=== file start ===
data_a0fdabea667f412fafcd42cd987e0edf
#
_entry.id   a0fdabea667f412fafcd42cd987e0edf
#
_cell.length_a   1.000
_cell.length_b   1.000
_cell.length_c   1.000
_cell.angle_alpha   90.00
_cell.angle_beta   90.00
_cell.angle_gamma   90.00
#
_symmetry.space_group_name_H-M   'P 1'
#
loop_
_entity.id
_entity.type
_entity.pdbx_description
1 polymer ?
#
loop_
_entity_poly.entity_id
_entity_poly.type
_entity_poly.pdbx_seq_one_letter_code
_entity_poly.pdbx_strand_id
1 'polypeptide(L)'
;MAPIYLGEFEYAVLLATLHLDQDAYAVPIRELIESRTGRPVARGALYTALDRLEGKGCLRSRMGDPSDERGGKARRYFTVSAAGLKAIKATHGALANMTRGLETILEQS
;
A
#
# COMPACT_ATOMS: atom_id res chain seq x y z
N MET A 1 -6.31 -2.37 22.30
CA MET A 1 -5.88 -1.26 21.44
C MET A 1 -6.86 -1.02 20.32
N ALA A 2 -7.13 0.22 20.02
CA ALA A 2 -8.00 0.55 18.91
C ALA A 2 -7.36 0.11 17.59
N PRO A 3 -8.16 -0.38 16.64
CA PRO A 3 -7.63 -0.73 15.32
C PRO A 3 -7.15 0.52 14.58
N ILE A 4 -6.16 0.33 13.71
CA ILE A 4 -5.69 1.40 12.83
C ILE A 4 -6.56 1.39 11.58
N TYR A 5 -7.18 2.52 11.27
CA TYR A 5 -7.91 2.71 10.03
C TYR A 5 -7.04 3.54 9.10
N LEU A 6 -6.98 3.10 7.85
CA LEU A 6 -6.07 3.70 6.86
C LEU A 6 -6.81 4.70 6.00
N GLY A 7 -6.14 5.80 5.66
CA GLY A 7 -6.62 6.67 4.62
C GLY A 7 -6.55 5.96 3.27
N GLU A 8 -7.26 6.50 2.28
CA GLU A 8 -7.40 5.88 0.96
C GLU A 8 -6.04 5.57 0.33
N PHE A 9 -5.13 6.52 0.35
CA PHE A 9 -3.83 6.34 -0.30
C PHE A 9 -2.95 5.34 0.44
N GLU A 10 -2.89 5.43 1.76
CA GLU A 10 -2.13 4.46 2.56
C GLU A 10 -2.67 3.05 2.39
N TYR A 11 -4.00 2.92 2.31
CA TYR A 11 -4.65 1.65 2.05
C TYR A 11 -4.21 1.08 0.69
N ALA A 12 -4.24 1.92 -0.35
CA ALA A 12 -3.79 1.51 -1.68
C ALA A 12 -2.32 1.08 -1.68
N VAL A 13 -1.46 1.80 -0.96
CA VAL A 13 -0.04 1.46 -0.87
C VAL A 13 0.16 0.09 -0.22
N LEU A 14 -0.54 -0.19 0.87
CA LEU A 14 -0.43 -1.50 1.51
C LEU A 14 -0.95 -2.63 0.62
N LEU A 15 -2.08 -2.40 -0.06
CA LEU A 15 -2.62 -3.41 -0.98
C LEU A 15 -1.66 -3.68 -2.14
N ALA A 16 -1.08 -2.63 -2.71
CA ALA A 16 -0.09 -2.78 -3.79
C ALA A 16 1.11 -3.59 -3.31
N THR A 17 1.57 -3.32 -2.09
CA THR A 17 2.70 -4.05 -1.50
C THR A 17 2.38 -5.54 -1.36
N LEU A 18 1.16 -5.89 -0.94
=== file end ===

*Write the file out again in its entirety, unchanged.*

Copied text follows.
data_a0fdabea667f412fafcd42cd987e0edf
#
_entry.id   a0fdabea667f412fafcd42cd987e0edf
#
_cell.length_a   1.000
_cell.length_b   1.000
_cell.length_c   1.000
_cell.angle_alpha   90.00
_cell.angle_beta   90.00
_cell.angle_gamma   90.00
#
_symmetry.space_group_name_H-M   'P 1'
#
loop_
_entity.id
_entity.type
_entity.pdbx_description
1 polymer ?
#
loop_
_entity_poly.entity_id
_entity_poly.type
_entity_poly.pdbx_seq_one_letter_code
_entity_poly.pdbx_strand_id
1 'polypeptide(L)'
;MAPIYLGEFEYAVLLATLHLDQDAYAVPIRELIESRTGRPVARGALYTALDRLEGKGCLRSRMGDPSDERGGKARRYFTVSAAGLKAIKATHGALANMTRGLETILEQS
;
A
#
# COMPACT_ATOMS: atom_id res chain seq x y z
N MET A 1 -6.31 -2.37 22.30
CA MET A 1 -5.88 -1.26 21.44
C MET A 1 -6.86 -1.02 20.32
N ALA A 2 -7.13 0.22 20.02
CA ALA A 2 -8.00 0.55 18.91
C ALA A 2 -7.36 0.11 17.59
N PRO A 3 -8.16 -0.38 16.64
CA PRO A 3 -7.63 -0.73 15.32
C PRO A 3 -7.15 0.52 14.58
N ILE A 4 -6.16 0.33 13.71
CA ILE A 4 -5.69 1.40 12.83
C ILE A 4 -6.56 1.39 11.58
N TYR A 5 -7.18 2.52 11.27
CA TYR A 5 -7.91 2.71 10.03
C TYR A 5 -7.04 3.54 9.10
N LEU A 6 -6.98 3.10 7.85
CA LEU A 6 -6.07 3.70 6.86
C LEU A 6 -6.81 4.70 6.00
N GLY A 7 -6.14 5.80 5.66
CA GLY A 7 -6.62 6.67 4.62
C GLY A 7 -6.55 5.96 3.27
N GLU A 8 -7.26 6.50 2.28
CA GLU A 8 -7.40 5.88 0.96
C GLU A 8 -6.04 5.57 0.33
N PHE A 9 -5.13 6.52 0.35
CA PHE A 9 -3.83 6.34 -0.30
C PHE A 9 -2.95 5.34 0.44
N GLU A 10 -2.89 5.43 1.76
CA GLU A 10 -2.13 4.46 2.56
C GLU A 10 -2.67 3.05 2.39
N TYR A 11 -4.00 2.92 2.31
CA TYR A 11 -4.65 1.65 2.05
C TYR A 11 -4.21 1.08 0.69
N ALA A 12 -4.24 1.92 -0.35
CA ALA A 12 -3.79 1.51 -1.68
C ALA A 12 -2.32 1.08 -1.68
N VAL A 13 -1.46 1.80 -0.96
CA VAL A 13 -0.04 1.46 -0.87
C VAL A 13 0.16 0.09 -0.22
N LEU A 14 -0.54 -0.19 0.87
CA LEU A 14 -0.43 -1.50 1.51
C LEU A 14 -0.95 -2.63 0.62
N LEU A 15 -2.08 -2.40 -0.06
CA LEU A 15 -2.62 -3.41 -0.98
C LEU A 15 -1.66 -3.68 -2.14
N ALA A 16 -1.08 -2.63 -2.71
CA ALA A 16 -0.09 -2.78 -3.79
C ALA A 16 1.11 -3.59 -3.31
N THR A 17 1.57 -3.32 -2.09
CA THR A 17 2.70 -4.05 -1.50
C THR A 17 2.38 -5.54 -1.36
N LEU A 18 1.16 -5.89 -0.94